An offbeat, blackly humorous love story with a grotesque edge, "Junk Mail" announces a quirky talent in former stills photog and commercials director Pal Sletaune that's very much in line with the harder-edged, grungier stuff coming from the younger ranks of Scandi directors. This cleverly scripted item doesn't quite go the distance with its engaging premise but could get limited arthouse distribution, with small-screen sales more likely. Roy (Robert Skjaerstad) is a dopey Oslo mailman who lives alone in a grungy apartment, steals the occasional letter and hardly gets on with his colleagues at work. One day, he finds some keys left in the mailbox of a deaf woman, Line (Andrine Saether), and on a whim uses them to enter her apartment while she's out. Nosing around, he hears a message on her voice mail from a certain Georg (Per Egil Aske) that seems to tie her in to some crime.
Events soon conspire to draw him deeper and deeper into Line’s world. Hospitalized after being beaten up on his rounds, Roy catches sight of Line exiting the room of a patient, who turns out to be a security guard beaten up in a recent robbery. Intrigued, Roy revisits Line’s apartment, and is on hand to save her when she returns and tries to commit suicide with sleeping pills.
Infatuated with the young woman, but still keeping his distance, Roy later follows her to a meeting with Georg on the subway in which she says she wants out. Through a complex series of coincidences, he ends up trying to protect her from Georg but instead puts himself in the psychotic villain’s sights.
The film eschews the usual ultra-clean look of Scandi pics by setting the action in run-down apartments, dirty side streets, railway sidings and other non-tourist areas of Oslo. This could be any European city, and the cast of social outsiders — somewhere between the Czech New Wave and David Lynch — might come from the underbelly of any country.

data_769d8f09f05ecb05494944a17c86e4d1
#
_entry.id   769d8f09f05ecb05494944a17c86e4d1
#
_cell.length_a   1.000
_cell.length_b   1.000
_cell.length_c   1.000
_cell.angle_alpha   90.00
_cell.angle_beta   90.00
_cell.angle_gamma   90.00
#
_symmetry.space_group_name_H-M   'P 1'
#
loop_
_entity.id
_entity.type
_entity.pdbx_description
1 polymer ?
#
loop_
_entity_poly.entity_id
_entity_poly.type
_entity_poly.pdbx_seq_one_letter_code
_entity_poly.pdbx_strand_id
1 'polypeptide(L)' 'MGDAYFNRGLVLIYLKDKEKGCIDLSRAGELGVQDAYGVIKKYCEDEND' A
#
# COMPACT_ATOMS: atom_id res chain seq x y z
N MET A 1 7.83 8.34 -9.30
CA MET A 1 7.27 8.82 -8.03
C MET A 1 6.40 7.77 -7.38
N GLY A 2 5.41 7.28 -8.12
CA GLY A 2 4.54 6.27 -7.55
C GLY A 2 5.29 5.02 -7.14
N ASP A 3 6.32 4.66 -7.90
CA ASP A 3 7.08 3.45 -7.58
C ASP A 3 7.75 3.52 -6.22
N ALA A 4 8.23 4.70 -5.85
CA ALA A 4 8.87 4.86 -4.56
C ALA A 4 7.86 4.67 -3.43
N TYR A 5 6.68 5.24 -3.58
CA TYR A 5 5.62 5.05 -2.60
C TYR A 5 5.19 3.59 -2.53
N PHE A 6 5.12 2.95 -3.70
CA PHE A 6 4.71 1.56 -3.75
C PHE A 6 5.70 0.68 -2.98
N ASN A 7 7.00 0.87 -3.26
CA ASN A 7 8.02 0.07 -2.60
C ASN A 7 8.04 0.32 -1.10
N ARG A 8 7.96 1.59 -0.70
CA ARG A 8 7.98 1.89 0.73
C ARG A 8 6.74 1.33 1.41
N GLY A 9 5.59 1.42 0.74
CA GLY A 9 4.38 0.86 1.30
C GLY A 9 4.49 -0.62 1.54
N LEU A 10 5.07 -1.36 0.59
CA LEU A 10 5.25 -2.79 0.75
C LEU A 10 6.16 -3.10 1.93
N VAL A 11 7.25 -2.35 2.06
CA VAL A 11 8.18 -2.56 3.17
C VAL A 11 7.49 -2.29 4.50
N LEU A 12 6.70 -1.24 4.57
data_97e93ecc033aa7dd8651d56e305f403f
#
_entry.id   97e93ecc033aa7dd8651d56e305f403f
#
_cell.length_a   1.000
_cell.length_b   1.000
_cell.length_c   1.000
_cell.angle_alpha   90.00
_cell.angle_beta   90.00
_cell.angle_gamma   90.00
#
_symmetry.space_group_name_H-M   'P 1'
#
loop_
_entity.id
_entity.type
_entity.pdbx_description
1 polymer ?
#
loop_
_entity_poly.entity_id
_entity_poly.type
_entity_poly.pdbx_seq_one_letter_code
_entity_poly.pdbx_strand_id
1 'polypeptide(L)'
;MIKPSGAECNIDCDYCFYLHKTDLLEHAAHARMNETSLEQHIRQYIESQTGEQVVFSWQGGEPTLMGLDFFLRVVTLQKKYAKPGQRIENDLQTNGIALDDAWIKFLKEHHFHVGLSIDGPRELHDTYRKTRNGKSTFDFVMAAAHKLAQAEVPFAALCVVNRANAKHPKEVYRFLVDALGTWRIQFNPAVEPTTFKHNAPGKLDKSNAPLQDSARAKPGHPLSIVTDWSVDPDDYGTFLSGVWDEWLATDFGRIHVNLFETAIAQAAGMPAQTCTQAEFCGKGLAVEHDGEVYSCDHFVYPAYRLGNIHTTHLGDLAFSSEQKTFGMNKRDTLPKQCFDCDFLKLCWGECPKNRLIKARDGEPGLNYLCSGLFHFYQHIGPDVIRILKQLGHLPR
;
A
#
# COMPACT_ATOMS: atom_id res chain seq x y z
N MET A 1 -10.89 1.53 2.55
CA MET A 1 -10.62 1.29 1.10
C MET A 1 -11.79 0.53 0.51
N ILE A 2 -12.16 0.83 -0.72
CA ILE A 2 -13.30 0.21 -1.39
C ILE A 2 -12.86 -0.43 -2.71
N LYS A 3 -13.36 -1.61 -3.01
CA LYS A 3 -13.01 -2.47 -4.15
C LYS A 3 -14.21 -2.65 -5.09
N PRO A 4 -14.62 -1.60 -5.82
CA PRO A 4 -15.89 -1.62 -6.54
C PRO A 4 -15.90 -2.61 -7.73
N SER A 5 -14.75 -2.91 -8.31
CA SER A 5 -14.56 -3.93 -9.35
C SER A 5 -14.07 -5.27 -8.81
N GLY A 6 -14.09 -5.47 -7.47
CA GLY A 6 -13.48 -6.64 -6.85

Though the movie is basically an extended short story, Sletaune and co-scripter Jonny Halberg have concocted enough incident and clever twists of fate to hold the attention most of the time. There’s an impressive Swiss-watch precision to the script, with apparently unimportant events and objects (like the watch given to Roy by his employers) later assuming greater importance, and influencing events.
Where the film doesn’t quite succeed is in drawing together the emotional lines between the two main characters at an earlier stage: Until the final scene, when Roy explains what has been going on to the bemused Line, the only people in on the joke are him and the audience. More interplay between the leads at an earlier stage would have given the pic a warmth it’s largely missing.
Tim Roth look-alike Skjaerstad is fine as the unkempt, hangdog mailman, though the role calls for no great acting. Ditto Saether as Line, who, despite her beautiful looks is shown, through the contents of her apartment, to be just as much a solitary, weird soul as Roy. Aske brings some welcome flamboyance to the movie as the eye-rolling loony Georg.
Tech credits are all fine, with Joachim Holbek’s twangy string score heightening the absurdist atmosphere.